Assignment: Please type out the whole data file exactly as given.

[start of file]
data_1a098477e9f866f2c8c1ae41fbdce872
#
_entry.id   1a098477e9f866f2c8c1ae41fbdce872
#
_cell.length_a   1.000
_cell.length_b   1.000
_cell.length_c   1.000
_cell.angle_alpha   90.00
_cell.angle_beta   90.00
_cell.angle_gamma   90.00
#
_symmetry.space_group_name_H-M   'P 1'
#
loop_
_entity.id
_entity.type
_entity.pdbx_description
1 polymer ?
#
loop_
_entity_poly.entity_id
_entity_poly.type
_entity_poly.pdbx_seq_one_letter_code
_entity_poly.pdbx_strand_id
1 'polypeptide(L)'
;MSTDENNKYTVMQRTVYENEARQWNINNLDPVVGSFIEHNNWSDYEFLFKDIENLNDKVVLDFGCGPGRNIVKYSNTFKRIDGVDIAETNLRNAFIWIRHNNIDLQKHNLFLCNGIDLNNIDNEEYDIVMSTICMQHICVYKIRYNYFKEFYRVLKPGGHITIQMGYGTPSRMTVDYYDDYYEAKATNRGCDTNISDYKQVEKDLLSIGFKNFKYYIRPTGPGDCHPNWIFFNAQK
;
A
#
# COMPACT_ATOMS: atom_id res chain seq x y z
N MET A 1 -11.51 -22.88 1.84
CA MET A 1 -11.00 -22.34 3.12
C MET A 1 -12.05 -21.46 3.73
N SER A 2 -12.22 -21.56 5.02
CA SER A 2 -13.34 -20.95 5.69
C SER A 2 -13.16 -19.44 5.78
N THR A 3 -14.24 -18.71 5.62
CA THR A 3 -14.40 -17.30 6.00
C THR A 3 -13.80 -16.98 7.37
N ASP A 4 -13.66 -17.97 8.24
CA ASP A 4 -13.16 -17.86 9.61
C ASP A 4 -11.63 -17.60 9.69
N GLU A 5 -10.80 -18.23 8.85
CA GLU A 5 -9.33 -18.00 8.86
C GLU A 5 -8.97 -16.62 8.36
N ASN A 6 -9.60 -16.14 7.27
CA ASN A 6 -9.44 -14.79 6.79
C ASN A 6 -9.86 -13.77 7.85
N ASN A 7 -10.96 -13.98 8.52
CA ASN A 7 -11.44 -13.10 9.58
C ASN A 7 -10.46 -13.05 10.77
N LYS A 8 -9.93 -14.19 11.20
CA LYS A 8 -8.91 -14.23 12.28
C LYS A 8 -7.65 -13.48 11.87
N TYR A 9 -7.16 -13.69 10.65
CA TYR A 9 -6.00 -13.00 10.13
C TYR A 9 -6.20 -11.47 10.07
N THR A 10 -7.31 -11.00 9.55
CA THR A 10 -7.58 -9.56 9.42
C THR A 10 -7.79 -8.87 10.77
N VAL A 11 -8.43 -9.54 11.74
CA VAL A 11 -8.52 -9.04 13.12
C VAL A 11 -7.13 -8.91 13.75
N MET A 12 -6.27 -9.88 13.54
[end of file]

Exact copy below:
data_1a098477e9f866f2c8c1ae41fbdce872
#
_entry.id   1a098477e9f866f2c8c1ae41fbdce872
#
_cell.length_a   1.000
_cell.length_b   1.000
_cell.length_c   1.000
_cell.angle_alpha   90.00
_cell.angle_beta   90.00
_cell.angle_gamma   90.00
#
_symmetry.space_group_name_H-M   'P 1'
#
loop_
_entity.id
_entity.type
_entity.pdbx_description
1 polymer ?
#
loop_
_entity_poly.entity_id
_entity_poly.type
_entity_poly.pdbx_seq_one_letter_code
_entity_poly.pdbx_strand_id
1 'polypeptide(L)'
;MSTDENNKYTVMQRTVYENEARQWNINNLDPVVGSFIEHNNWSDYEFLFKDIENLNDKVVLDFGCGPGRNIVKYSNTFKRIDGVDIAETNLRNAFIWIRHNNIDLQKHNLFLCNGIDLNNIDNEEYDIVMSTICMQHICVYKIRYNYFKEFYRVLKPGGHITIQMGYGTPSRMTVDYYDDYYEAKATNRGCDTNISDYKQVEKDLLSIGFKNFKYYIRPTGPGDCHPNWIFFNAQK
;
A
#
# COMPACT_ATOMS: atom_id res chain seq x y z
N MET A 1 -11.51 -22.88 1.84
CA MET A 1 -11.00 -22.34 3.12
C MET A 1 -12.05 -21.46 3.73
N SER A 2 -12.22 -21.56 5.02
CA SER A 2 -13.34 -20.95 5.69
C SER A 2 -13.16 -19.44 5.78
N THR A 3 -14.24 -18.71 5.62
CA THR A 3 -14.40 -17.30 6.00
C THR A 3 -13.80 -16.98 7.37
N ASP A 4 -13.66 -17.97 8.24
CA ASP A 4 -13.16 -17.86 9.61
C ASP A 4 -11.63 -17.60 9.69
N GLU A 5 -10.80 -18.23 8.85
CA GLU A 5 -9.33 -18.00 8.86
C GLU A 5 -8.97 -16.62 8.36
N ASN A 6 -9.60 -16.14 7.27
CA ASN A 6 -9.44 -14.79 6.79
C ASN A 6 -9.86 -13.77 7.85
N ASN A 7 -10.96 -13.98 8.52
CA ASN A 7 -11.44 -13.10 9.58
C ASN A 7 -10.46 -13.05 10.77
N LYS A 8 -9.93 -14.19 11.20
CA LYS A 8 -8.91 -14.23 12.28
C LYS A 8 -7.65 -13.48 11.87
N TYR A 9 -7.16 -13.69 10.65
CA TYR A 9 -6.00 -13.00 10.13
C TYR A 9 -6.20 -11.47 10.07
N THR A 10 -7.31 -11.00 9.55
CA THR A 10 -7.58 -9.56 9.42
C THR A 10 -7.79 -8.87 10.77
N VAL A 11 -8.43 -9.54 11.74
CA VAL A 11 -8.52 -9.04 13.12
C VAL A 11 -7.13 -8.91 13.75
N MET A 12 -6.27 -9.88 13.54